An accused is extradited for a particular offence and the country which requests the extradition is entitled to prosecute that person only for the crime for which he was extradited i.e. he cannot be punished for any other offence but can only be punished for the offence for which he is being extradited.

3. Double criminality

The crime for which request is made by the country for extradition that must also be a crime in the country from where the accused is being extradited.

4. Formalities

For the purpose of extradition of a person the required formalities must be fulfilled between both the countries.

Indian cases on Extradition

(1) Savarkar’s case[1]

 The facts and the decision of the Savarkar’s case has been referred earlier while explaining the essential conditions of extradition.

(2) Ram Babu Saxena V. State[2]

This case deals with section 7 of Indian Extradition Act, 1903.His lordship concluded that the Extradition Treaty between the Tonk State and the British Government in 1869 is not capable of being given effect to in the present day in view of the merger of the Tonk State in the United State of Rajasthan. As no treaty rights exist, Section 18 of Extradition Act has no application and as Section 7 of the Act has been complied with there is no ground upon which we can interfere. Thus the Supreme Court dismissed the appeal.

International Treaties for Extradition between India and other countries

1. Treaty between India and Germany

India and Germany signed an extradition treaty at Berlin on 27th June 2001.The treaty authorize both the countries to extradite a person wanted in extraditable offences that means a person can be extradited for only those offences which are recognized as a crime in both the countries and for this purpose some crimes have also been specified in the treaty.

2. Treaty between India and Russia

India and Russia signed an extradition treaty and this was sanctioned and ratified by Russia on 15thApril 2000.

3. Treaty between India and Spain

The extradition treaty between these 2 countries was filed in June 2002.

 4. Treaty between India and France

These two countries signed the treaty on 24th January, 2003, before this treaty there were many criminals or terrorists which were to be extradited to India who might be given death penalty but for this India removed such concern by giving an understanding that terrorists extradited to India would not be given death penalty.

5. Treaty between India and Canada

Necessary to make more effective the relation of the two countries in the suppression of crime by making provision for the extradition of offenders. Therefore the Government of India signed an extradition treaty on 6th February 1987.

6. Treaty between India and Hongkong-

This treaty between India and Hong Kong was signed when Hong Kong was not the part of the china i.e. in the middle of 1997.Since China has announced that China will abide by international treaties signed during the British Rule, it is hoped that China will abide by this treaty.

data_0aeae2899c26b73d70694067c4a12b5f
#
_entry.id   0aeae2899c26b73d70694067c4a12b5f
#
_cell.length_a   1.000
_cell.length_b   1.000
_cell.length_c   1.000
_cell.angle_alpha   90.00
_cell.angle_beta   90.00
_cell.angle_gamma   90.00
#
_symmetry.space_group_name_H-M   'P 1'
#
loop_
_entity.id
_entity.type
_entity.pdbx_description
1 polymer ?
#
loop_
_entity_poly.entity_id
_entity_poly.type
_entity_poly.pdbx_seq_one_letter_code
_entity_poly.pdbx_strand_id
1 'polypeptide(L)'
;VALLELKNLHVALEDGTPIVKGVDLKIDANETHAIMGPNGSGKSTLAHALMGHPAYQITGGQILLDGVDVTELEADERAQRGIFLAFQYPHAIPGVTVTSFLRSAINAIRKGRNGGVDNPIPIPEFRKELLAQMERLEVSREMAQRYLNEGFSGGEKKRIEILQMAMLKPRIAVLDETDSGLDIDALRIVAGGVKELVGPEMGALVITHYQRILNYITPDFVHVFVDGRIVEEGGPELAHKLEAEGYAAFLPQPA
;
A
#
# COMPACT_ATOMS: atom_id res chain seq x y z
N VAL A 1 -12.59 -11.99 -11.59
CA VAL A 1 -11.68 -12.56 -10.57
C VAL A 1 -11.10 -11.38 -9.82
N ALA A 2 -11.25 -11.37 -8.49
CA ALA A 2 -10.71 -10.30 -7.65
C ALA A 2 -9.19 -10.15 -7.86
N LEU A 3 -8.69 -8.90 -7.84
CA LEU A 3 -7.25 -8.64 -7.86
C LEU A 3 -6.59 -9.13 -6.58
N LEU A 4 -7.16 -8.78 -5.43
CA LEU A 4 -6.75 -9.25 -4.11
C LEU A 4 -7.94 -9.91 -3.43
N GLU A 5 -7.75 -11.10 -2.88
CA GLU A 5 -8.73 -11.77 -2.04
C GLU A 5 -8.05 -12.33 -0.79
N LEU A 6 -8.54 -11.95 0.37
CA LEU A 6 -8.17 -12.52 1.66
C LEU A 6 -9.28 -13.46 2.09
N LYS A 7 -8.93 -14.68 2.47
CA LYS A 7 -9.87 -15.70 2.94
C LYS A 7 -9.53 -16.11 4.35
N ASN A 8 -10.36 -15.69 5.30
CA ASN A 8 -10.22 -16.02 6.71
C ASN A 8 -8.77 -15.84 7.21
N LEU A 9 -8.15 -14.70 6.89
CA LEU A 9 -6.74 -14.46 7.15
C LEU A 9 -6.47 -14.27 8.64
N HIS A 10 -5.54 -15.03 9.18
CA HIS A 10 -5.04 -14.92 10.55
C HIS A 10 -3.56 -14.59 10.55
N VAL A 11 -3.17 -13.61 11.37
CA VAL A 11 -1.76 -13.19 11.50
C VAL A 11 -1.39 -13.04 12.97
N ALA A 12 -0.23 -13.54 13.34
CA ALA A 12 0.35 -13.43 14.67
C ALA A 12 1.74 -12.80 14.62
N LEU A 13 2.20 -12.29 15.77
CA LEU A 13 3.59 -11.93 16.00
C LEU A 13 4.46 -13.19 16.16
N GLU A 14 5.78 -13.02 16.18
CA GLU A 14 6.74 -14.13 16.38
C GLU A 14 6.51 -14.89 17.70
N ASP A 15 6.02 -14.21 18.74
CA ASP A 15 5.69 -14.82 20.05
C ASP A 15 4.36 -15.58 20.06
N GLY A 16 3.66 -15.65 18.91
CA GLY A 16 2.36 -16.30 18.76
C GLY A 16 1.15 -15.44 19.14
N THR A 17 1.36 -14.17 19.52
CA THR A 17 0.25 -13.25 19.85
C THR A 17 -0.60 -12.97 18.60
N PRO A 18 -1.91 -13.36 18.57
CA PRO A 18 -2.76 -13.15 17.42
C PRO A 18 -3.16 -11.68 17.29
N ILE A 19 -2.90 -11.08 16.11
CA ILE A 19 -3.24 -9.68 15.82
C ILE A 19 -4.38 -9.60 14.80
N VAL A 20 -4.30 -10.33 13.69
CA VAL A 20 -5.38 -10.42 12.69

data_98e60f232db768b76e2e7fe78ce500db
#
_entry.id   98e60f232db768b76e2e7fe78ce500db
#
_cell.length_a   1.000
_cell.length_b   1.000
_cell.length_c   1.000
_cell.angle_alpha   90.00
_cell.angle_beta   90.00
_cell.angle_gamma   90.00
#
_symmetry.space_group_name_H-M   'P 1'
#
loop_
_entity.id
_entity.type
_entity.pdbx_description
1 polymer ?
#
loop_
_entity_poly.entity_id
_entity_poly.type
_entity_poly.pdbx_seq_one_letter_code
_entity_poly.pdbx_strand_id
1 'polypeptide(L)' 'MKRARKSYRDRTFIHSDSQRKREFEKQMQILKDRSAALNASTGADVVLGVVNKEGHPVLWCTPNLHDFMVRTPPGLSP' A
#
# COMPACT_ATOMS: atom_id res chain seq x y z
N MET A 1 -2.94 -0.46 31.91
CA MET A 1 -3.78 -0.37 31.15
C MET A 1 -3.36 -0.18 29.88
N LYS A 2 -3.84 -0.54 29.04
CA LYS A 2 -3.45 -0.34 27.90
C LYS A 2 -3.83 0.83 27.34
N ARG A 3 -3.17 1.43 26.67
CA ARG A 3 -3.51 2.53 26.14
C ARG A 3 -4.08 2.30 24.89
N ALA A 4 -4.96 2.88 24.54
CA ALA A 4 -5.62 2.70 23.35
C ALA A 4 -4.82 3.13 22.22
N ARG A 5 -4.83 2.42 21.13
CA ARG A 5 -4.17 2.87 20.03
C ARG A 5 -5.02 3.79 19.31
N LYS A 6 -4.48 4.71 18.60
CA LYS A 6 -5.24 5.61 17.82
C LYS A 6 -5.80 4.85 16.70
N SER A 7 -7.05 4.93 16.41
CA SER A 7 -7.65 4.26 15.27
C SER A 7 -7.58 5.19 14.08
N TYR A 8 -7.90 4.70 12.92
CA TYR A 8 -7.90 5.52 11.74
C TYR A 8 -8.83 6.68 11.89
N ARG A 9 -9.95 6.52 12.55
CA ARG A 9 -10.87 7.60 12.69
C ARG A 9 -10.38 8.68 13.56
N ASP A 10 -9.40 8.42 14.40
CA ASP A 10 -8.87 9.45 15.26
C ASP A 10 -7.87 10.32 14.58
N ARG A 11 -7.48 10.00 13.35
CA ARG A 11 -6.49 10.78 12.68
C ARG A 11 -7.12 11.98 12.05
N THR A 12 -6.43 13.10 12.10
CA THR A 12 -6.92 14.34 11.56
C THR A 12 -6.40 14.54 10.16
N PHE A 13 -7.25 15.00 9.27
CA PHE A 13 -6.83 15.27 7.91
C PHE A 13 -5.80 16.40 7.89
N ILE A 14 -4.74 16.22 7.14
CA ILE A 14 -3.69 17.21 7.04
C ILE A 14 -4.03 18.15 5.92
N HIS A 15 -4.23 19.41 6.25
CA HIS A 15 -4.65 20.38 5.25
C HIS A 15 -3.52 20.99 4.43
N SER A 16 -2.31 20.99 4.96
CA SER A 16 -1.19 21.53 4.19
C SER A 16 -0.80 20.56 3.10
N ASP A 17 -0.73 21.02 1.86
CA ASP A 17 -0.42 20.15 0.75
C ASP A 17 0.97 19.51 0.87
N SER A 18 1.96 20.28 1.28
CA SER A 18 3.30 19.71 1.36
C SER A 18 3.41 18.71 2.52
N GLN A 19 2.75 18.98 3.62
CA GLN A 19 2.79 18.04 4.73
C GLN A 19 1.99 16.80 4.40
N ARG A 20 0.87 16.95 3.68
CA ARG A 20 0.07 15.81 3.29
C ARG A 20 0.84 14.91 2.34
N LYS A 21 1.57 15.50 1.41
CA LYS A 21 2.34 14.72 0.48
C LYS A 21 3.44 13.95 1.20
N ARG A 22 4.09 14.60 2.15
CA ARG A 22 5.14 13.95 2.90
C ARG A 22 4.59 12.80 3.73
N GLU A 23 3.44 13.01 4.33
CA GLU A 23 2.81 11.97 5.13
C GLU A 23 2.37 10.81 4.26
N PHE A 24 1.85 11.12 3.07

7. Treaty between India and U.S.A.-

India and America has been cooperating with each other for a long time for restrain extremism and terrorism. In some cases in past, America has cooperated with India in respect of extradition of the criminal who after committing the crime had fled away to that country.

Recently America extradited Daya Singh Lahoria at the request of the Government of India. A couple of more extraditions are expected soon. On 25th June 1997, India and America entered into a treaty on extradition; t is a modern treaty containing exhaustive provisions relating to new trends on extradition. In accordance with Article 23 of the Treaty, instruments of ratification were exchanged at New Delhi on 21st July 1999, thus the treaty came into force immediately because of Article 23 provides that this treaty shall enter into force upon the exchanges of the instruments of ratification.


In brief, we can conclude that the law of extradition is significant for maintaining peace and order in the society and it is also beneficial for punishing the offenders who were trying to flee from their punishment. By this process, they can be called back but for this, the offence committed by them must also be an offence in the country from where they are being extradited. This type of treaties encourages harmony and cooperation at international level. Furthermore, there are several of the treaties and conventions did on the international level for dealing such issues in an easy manner as many of the offenders are unpunished due to the lack of common law or cooperation with other countries at the international level.


[1] (1911) 13 BOMLR 296

[2] 1950 SCR 573

[3] Extradition Act, 1962

[4] Agarwal H.O. International Law & Human Rights, 23rd Edition, Central Law Publications.

[5] D.r. S.k. Kapoor, international law and human rights.